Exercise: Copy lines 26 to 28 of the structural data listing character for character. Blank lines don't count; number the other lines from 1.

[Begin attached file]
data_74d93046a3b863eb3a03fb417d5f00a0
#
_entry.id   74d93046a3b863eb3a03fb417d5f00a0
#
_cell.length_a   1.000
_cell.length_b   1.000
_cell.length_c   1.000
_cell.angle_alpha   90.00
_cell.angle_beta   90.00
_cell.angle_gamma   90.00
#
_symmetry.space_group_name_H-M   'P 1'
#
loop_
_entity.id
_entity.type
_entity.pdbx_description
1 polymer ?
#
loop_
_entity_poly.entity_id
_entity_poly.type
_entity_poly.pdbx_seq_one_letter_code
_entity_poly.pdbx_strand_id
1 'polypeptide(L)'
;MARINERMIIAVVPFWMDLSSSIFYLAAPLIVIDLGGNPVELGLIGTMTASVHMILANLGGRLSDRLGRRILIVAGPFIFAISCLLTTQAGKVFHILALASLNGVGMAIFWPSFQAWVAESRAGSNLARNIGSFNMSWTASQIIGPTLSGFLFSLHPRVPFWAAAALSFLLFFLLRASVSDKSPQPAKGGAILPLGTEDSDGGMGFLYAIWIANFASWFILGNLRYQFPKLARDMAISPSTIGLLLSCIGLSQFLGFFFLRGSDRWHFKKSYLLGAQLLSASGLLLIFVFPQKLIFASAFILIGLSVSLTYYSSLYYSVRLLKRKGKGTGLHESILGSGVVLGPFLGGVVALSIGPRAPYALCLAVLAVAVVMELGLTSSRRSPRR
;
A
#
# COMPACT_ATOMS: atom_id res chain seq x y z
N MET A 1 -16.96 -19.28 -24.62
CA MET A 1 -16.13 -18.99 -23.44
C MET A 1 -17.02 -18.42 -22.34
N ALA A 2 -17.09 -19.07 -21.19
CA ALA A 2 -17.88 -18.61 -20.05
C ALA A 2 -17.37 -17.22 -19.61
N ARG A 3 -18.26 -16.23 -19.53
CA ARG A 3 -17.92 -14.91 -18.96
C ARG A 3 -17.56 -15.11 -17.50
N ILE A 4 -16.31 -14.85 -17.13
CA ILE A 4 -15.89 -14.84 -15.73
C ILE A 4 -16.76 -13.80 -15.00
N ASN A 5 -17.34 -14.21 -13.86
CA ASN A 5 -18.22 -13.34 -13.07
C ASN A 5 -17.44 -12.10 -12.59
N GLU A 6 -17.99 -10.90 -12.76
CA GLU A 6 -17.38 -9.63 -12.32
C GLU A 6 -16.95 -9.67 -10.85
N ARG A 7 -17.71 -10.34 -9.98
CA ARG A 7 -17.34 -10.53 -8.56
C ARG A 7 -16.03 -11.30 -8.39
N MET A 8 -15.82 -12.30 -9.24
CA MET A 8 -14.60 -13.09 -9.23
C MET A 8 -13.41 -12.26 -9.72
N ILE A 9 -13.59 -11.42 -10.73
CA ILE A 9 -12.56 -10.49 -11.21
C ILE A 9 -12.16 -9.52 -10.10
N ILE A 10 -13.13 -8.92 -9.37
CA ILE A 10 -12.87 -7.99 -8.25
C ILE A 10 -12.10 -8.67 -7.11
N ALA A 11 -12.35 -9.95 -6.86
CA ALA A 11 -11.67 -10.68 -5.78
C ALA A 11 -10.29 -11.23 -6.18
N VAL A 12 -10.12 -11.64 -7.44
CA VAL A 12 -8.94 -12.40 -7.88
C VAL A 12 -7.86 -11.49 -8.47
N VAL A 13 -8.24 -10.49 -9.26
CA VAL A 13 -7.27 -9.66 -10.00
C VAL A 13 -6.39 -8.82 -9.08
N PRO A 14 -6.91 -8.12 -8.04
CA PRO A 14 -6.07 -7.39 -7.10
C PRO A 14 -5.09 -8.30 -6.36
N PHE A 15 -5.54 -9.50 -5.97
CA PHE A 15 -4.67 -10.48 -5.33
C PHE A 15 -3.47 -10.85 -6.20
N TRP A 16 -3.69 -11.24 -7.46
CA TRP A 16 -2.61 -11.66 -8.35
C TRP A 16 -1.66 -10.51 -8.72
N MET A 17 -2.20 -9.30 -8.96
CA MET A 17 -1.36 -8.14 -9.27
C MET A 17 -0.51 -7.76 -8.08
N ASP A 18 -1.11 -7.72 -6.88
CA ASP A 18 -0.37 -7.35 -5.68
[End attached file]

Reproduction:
;MARINERMIIAVVPFWMDLSSSIFYLAAPLIVIDLGGNPVELGLIGTMTASVHMILANLGGRLSDRLGRRILIVAGPFIFAISCLLTTQAGKVFHILALASLNGVGMAIFWPSFQAWVAESRAGSNLARNIGSFNMSWTASQIIGPTLSGFLFSLHPRVPFWAAAALSFLLFFLLRASVSDKSPQPAKGGAILPLGTEDSDGGMGFLYAIWIANFASWFILGNLRYQFPKLARDMAISPSTIGLLLSCIGLSQFLGFFFLRGSDRWHFKKSYLLGAQLLSASGLLLIFVFPQKLIFASAFILIGLSVSLTYYSSLYYSVRLLKRKGKGTGLHESILGSGVVLGPFLGGVVALSIGPRAPYALCLAVLAVAVVMELGLTSSRRSPRR
;
A